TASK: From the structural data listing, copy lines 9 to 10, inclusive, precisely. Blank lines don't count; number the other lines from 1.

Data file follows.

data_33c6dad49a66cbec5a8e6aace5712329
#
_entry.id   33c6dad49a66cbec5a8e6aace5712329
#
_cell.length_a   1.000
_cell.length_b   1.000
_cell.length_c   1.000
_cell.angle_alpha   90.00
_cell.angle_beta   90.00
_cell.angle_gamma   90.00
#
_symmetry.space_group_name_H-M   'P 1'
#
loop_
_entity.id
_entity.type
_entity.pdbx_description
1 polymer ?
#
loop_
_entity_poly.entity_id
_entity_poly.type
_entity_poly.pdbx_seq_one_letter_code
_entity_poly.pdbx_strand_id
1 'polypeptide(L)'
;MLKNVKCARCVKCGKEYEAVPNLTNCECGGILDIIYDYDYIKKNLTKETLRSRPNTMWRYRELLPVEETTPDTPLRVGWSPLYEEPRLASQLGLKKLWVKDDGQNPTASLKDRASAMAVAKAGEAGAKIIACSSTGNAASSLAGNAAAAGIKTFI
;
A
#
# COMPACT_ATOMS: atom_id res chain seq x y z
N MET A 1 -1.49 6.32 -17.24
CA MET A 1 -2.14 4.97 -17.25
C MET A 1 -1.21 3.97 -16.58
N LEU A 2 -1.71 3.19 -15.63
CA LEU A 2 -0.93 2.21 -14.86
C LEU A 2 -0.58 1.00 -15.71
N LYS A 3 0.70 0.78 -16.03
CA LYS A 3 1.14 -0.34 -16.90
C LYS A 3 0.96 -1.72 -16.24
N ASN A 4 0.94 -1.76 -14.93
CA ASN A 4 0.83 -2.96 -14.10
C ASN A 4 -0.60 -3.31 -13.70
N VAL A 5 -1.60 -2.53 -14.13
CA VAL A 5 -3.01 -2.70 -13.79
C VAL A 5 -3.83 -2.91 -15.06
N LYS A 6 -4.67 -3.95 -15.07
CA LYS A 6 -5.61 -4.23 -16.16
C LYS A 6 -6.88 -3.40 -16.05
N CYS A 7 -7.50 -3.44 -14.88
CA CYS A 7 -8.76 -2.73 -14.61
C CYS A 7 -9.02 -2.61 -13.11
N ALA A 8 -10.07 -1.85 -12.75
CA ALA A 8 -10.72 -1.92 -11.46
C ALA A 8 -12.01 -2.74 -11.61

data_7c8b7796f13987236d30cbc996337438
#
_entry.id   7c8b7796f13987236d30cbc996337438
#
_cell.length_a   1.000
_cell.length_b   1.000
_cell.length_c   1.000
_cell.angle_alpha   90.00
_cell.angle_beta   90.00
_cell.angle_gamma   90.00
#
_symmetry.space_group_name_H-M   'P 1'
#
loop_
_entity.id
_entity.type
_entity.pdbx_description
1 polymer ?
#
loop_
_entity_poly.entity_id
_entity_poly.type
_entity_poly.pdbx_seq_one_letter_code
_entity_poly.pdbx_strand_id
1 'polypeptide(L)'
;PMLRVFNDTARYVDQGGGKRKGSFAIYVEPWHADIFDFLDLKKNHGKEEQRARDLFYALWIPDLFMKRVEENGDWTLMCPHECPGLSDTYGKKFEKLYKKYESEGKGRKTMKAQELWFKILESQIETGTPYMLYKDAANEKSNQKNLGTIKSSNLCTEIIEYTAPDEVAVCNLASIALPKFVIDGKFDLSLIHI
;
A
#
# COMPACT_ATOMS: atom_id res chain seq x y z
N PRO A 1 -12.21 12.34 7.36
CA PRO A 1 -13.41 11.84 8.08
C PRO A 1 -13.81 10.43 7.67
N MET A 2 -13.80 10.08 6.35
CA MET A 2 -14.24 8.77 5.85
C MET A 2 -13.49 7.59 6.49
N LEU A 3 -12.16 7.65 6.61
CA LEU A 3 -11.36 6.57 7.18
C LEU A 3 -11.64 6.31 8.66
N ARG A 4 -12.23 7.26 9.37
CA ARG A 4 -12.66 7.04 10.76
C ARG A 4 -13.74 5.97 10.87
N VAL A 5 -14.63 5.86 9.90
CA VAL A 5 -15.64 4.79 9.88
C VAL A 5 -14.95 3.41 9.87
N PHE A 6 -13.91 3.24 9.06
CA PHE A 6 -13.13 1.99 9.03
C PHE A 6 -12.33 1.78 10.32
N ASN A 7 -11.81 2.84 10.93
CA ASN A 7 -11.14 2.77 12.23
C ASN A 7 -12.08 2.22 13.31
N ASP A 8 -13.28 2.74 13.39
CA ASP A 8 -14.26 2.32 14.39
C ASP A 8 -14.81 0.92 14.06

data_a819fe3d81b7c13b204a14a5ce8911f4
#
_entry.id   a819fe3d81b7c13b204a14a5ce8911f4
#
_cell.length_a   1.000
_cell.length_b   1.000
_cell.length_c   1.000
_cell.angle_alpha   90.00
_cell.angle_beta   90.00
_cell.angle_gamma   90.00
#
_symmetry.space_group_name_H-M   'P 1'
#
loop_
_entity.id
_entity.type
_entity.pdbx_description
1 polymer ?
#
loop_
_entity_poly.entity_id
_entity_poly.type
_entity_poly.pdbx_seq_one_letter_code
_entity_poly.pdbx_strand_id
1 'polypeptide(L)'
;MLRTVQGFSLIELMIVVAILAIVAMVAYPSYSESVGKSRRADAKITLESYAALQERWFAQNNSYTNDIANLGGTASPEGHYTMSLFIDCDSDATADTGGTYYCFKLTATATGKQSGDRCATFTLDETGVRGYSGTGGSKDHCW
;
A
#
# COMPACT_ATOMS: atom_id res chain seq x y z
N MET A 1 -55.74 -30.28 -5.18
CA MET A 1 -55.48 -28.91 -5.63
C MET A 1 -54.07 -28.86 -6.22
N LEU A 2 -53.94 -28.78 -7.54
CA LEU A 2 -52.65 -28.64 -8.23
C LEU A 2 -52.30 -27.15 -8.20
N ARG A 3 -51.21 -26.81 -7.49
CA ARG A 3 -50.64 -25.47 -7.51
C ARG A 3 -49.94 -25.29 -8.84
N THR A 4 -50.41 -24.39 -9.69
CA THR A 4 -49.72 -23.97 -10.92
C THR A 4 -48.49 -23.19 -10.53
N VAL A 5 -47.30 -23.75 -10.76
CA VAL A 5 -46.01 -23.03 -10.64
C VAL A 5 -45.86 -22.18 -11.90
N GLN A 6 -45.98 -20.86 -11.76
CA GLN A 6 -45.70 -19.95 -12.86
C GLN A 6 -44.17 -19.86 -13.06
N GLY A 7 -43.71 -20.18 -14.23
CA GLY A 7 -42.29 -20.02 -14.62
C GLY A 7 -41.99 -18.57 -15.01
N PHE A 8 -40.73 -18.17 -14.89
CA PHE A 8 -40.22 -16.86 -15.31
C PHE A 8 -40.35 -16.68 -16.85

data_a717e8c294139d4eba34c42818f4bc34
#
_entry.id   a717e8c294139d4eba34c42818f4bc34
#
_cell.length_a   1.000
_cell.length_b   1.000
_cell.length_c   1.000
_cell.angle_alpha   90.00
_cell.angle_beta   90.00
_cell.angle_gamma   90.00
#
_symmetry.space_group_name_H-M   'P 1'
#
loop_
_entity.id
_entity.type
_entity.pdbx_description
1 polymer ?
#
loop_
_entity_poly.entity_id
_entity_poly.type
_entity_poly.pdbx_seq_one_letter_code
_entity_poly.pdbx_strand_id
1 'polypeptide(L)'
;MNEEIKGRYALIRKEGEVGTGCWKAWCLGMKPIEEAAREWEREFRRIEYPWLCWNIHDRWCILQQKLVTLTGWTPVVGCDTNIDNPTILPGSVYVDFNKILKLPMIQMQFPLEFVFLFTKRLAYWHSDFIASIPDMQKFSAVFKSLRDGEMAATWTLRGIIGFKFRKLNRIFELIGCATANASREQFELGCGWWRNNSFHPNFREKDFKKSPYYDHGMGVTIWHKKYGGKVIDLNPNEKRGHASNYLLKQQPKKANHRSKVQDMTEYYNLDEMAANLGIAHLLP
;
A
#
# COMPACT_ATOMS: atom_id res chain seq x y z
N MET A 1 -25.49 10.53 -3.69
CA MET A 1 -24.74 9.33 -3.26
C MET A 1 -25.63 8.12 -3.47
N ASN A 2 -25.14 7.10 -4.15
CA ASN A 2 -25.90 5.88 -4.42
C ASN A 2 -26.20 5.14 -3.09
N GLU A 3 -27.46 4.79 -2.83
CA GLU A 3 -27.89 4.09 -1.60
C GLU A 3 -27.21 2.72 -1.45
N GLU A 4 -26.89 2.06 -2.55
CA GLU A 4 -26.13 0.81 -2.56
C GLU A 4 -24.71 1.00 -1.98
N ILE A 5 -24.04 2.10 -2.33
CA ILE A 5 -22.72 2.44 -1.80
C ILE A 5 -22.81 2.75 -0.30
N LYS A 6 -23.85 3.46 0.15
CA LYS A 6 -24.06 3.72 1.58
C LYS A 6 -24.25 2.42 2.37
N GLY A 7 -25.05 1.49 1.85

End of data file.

_cell.angle_beta   90.00
_cell.angle_gamma   90.00